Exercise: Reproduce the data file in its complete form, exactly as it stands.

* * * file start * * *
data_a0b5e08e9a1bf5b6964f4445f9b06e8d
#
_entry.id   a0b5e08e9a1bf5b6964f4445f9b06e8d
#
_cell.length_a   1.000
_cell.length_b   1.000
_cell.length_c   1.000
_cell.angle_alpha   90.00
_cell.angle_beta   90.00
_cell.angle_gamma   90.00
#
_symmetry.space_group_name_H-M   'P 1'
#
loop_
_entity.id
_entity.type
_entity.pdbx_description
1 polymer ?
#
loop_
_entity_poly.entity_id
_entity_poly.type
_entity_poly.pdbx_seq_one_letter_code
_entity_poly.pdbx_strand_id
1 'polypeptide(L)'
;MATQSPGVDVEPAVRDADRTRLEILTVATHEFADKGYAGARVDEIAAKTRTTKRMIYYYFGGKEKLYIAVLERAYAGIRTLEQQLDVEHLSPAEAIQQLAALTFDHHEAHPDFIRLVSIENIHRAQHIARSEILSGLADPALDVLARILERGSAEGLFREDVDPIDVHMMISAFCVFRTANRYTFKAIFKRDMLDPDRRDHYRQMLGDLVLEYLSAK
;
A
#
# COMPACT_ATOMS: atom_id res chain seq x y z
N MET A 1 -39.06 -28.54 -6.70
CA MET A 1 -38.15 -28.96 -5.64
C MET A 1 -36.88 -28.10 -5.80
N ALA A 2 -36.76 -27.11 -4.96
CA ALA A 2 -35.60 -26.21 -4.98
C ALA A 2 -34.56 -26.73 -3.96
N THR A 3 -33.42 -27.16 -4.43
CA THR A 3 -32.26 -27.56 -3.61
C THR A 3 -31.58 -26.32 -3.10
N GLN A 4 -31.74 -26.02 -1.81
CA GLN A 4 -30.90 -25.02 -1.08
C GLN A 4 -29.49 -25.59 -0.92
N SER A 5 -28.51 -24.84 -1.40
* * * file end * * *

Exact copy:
data_a0b5e08e9a1bf5b6964f4445f9b06e8d
#
_entry.id   a0b5e08e9a1bf5b6964f4445f9b06e8d
#
_cell.length_a   1.000
_cell.length_b   1.000
_cell.length_c   1.000
_cell.angle_alpha   90.00
_cell.angle_beta   90.00
_cell.angle_gamma   90.00
#
_symmetry.space_group_name_H-M   'P 1'
#
loop_
_entity.id
_entity.type
_entity.pdbx_description
1 polymer ?
#
loop_
_entity_poly.entity_id
_entity_poly.type
_entity_poly.pdbx_seq_one_letter_code
_entity_poly.pdbx_strand_id
1 'polypeptide(L)'
;MATQSPGVDVEPAVRDADRTRLEILTVATHEFADKGYAGARVDEIAAKTRTTKRMIYYYFGGKEKLYIAVLERAYAGIRTLEQQLDVEHLSPAEAIQQLAALTFDHHEAHPDFIRLVSIENIHRAQHIARSEILSGLADPALDVLARILERGSAEGLFREDVDPIDVHMMISAFCVFRTANRYTFKAIFKRDMLDPDRRDHYRQMLGDLVLEYLSAK
;
A
#
# COMPACT_ATOMS: atom_id res chain seq x y z
N MET A 1 -39.06 -28.54 -6.70
CA MET A 1 -38.15 -28.96 -5.64
C MET A 1 -36.88 -28.10 -5.80
N ALA A 2 -36.76 -27.11 -4.96
CA ALA A 2 -35.60 -26.21 -4.98
C ALA A 2 -34.56 -26.73 -3.96
N THR A 3 -33.42 -27.16 -4.43
CA THR A 3 -32.26 -27.56 -3.61
C THR A 3 -31.58 -26.32 -3.10
N GLN A 4 -31.74 -26.02 -1.81
CA GLN A 4 -30.90 -25.02 -1.08
C GLN A 4 -29.49 -25.59 -0.92
N SER A 5 -28.51 -24.84 -1.40